But what to make of this? Obviously some banging sounds in the woods do not an Ivory-billed Woodpecker make. We were not in any position to make any firm declaration about what the source of these noises was. But we could ponder, speculate, and infer. One thing seemed clear: the source of the noises was biological. They were heard in calm and near-calm winds, repeatedly within the same general area but not at the exact same spot, and they seemed to all be nearly identical. What else is going to do this but a mobile biological source? But.. WHAT biological source? The one critter that has been documented making a very similar sound is (at best) one of the rarest organisms on the continent, and this scraggly forest is hardly the right habitat for it.

Hold on, let's revisit that last statement. Do we really know what habitats a relict surviving Ivorybill would be using now in this century? This has of course been the subject of much debate. We have a modest amount of information about 19th and early 20th Century habitat usage; and that actually points to a moderate amount of plasticity: bottomlands, pines, virgin growth, cutover stands. But even if the species was restricted to old-growth bottomland hardwoods 70 years ago, are there strong reasons to conclude that any possible surviving birds would still be restricted to this habitat or its close approximations? Well, actually, no.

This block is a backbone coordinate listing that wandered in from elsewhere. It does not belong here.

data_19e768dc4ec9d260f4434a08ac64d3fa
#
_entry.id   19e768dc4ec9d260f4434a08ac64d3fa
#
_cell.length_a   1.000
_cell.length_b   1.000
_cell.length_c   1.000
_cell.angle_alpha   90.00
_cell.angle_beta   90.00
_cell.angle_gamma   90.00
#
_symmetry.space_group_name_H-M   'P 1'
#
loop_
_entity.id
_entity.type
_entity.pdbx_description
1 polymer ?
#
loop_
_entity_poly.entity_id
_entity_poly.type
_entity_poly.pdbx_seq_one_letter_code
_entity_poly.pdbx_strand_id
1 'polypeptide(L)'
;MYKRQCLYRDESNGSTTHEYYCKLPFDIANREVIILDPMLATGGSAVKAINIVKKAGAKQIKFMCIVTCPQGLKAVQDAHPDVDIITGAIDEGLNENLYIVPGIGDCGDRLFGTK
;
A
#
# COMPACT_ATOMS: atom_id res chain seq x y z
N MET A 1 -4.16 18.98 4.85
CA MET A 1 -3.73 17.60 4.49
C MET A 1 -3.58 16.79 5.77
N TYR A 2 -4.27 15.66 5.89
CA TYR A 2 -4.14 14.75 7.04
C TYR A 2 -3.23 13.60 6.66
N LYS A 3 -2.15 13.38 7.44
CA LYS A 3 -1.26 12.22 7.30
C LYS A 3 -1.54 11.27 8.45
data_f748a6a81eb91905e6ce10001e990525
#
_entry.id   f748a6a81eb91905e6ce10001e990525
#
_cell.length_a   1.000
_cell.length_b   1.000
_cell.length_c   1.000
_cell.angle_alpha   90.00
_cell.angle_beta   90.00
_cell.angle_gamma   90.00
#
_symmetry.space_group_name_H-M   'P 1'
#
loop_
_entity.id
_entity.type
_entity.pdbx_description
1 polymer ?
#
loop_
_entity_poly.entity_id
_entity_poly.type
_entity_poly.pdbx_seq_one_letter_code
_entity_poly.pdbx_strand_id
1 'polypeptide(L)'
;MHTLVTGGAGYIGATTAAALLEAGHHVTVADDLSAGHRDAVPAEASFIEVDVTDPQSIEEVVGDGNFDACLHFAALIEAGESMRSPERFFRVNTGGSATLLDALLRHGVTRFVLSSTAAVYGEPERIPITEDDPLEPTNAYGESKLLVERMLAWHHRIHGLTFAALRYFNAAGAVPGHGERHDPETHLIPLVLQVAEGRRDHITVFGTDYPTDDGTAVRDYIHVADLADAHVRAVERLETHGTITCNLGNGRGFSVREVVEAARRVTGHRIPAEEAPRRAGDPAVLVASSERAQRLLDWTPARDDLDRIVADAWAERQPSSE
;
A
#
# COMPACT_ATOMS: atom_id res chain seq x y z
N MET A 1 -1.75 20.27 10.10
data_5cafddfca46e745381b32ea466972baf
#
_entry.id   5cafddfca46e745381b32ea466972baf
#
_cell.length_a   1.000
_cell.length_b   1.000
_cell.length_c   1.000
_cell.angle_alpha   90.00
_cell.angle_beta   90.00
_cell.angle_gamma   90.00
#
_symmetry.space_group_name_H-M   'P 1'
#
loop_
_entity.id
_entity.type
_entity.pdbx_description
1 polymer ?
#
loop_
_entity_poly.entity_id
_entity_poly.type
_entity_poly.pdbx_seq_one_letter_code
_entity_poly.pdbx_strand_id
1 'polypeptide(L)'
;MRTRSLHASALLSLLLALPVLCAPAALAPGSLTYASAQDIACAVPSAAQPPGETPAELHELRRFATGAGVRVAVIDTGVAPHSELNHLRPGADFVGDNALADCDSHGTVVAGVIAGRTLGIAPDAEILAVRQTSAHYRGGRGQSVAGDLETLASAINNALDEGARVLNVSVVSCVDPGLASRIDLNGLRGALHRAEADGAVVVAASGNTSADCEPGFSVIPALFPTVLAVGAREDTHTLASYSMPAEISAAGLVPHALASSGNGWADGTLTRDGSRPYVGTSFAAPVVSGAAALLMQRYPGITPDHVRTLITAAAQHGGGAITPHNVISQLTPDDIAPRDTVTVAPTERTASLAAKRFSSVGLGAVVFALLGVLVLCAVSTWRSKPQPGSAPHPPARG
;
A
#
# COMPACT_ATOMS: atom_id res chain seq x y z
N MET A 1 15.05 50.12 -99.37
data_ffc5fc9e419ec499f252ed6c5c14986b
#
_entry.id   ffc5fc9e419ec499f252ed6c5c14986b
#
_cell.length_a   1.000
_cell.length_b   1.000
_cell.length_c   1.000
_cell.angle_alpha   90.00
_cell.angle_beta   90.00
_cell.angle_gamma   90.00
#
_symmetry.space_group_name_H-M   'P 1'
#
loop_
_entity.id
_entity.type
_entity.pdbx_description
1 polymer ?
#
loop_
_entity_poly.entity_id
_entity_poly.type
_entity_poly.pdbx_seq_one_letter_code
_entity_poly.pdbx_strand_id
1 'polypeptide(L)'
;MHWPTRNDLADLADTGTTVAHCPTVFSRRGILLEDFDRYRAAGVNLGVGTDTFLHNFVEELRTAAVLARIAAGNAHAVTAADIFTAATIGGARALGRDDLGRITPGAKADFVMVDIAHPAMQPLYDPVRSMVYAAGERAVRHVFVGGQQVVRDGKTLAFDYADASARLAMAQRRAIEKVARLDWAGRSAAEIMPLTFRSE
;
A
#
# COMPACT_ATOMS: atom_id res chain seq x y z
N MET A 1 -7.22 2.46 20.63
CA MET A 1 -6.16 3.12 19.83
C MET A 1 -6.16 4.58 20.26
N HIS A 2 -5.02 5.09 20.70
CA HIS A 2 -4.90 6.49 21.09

Many forest birds have modified their habitat usage in recent decades and centuries. Chimney Swifts are an obvious example; also quite telling is the Vaux's Swift which has only begun moving out of old growth and into chimneys in the last few decades. But of more direct relevance, consider the following quotes: